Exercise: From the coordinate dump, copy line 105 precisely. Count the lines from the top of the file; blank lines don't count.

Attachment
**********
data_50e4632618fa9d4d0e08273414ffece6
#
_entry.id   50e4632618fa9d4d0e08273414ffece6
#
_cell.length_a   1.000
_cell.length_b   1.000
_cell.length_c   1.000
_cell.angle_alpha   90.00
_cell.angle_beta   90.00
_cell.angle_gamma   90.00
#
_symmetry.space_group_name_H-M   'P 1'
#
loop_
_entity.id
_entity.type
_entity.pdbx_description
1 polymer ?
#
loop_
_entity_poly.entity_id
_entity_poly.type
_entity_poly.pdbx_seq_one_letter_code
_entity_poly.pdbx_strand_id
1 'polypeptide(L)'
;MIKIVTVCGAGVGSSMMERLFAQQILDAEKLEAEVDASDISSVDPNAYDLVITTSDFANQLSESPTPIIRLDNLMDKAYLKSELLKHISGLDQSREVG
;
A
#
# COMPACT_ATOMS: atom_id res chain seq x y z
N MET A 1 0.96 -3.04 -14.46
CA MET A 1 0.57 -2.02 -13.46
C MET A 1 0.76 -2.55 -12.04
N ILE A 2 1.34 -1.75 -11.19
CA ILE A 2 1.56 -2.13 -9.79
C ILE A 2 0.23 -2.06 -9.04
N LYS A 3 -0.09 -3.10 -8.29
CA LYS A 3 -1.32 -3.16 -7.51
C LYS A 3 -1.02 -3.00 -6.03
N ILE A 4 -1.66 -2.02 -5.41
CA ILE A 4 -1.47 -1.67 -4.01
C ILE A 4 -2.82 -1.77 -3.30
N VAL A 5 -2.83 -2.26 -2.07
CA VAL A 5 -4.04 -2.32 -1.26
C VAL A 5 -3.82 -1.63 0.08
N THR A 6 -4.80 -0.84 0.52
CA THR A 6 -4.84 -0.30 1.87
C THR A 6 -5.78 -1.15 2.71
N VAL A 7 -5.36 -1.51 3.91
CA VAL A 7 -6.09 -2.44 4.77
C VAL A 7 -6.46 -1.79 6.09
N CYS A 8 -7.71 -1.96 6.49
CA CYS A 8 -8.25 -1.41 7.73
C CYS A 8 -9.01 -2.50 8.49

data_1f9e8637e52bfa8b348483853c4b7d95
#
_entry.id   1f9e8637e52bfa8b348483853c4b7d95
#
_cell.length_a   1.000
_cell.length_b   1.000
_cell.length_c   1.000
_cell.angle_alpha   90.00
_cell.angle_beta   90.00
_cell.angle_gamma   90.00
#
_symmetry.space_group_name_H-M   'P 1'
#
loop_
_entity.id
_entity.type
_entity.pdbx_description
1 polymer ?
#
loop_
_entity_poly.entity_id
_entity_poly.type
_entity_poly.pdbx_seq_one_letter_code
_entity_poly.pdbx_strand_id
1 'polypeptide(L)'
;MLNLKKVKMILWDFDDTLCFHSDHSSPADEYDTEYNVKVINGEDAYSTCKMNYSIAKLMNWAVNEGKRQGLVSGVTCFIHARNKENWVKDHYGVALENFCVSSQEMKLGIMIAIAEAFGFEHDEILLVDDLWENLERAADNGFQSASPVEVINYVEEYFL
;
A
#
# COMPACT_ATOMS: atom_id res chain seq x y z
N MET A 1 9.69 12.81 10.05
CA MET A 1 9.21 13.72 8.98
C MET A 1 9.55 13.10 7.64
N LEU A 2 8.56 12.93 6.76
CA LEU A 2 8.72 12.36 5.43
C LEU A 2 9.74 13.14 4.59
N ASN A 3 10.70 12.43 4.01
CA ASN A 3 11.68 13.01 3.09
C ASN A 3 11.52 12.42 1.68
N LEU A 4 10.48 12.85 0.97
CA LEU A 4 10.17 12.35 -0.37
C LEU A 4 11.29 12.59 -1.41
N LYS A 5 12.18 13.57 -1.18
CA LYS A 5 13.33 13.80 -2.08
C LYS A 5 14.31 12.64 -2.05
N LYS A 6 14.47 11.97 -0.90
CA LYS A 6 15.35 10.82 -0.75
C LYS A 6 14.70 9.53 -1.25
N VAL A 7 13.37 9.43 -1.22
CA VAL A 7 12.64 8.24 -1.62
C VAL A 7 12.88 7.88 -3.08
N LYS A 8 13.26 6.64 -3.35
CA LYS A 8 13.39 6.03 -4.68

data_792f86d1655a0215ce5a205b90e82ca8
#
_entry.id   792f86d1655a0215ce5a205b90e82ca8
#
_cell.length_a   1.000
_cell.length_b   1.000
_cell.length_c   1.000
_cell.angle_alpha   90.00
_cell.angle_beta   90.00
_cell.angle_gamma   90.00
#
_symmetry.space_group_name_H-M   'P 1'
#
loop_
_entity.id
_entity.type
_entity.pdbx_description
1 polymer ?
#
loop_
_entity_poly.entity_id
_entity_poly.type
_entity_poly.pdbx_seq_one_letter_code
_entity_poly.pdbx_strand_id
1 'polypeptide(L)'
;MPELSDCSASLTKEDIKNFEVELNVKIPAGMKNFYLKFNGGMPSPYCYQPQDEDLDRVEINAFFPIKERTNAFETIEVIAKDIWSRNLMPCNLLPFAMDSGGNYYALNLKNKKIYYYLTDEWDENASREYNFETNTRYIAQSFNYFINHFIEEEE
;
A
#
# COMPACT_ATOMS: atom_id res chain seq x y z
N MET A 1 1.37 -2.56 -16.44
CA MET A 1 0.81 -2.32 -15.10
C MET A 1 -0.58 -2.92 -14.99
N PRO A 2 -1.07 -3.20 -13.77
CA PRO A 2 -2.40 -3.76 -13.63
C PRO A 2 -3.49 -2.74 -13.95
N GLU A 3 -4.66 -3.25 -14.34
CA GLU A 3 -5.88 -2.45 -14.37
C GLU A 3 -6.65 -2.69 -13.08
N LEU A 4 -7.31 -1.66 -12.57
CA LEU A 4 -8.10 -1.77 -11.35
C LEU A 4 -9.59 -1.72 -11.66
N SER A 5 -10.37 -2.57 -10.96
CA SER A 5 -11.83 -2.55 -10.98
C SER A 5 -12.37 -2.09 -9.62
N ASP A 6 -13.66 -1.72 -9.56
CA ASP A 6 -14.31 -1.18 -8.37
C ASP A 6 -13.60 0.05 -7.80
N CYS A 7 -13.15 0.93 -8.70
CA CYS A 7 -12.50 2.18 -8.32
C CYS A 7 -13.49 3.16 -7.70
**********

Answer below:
C VAL A 7 12.88 7.88 -3.08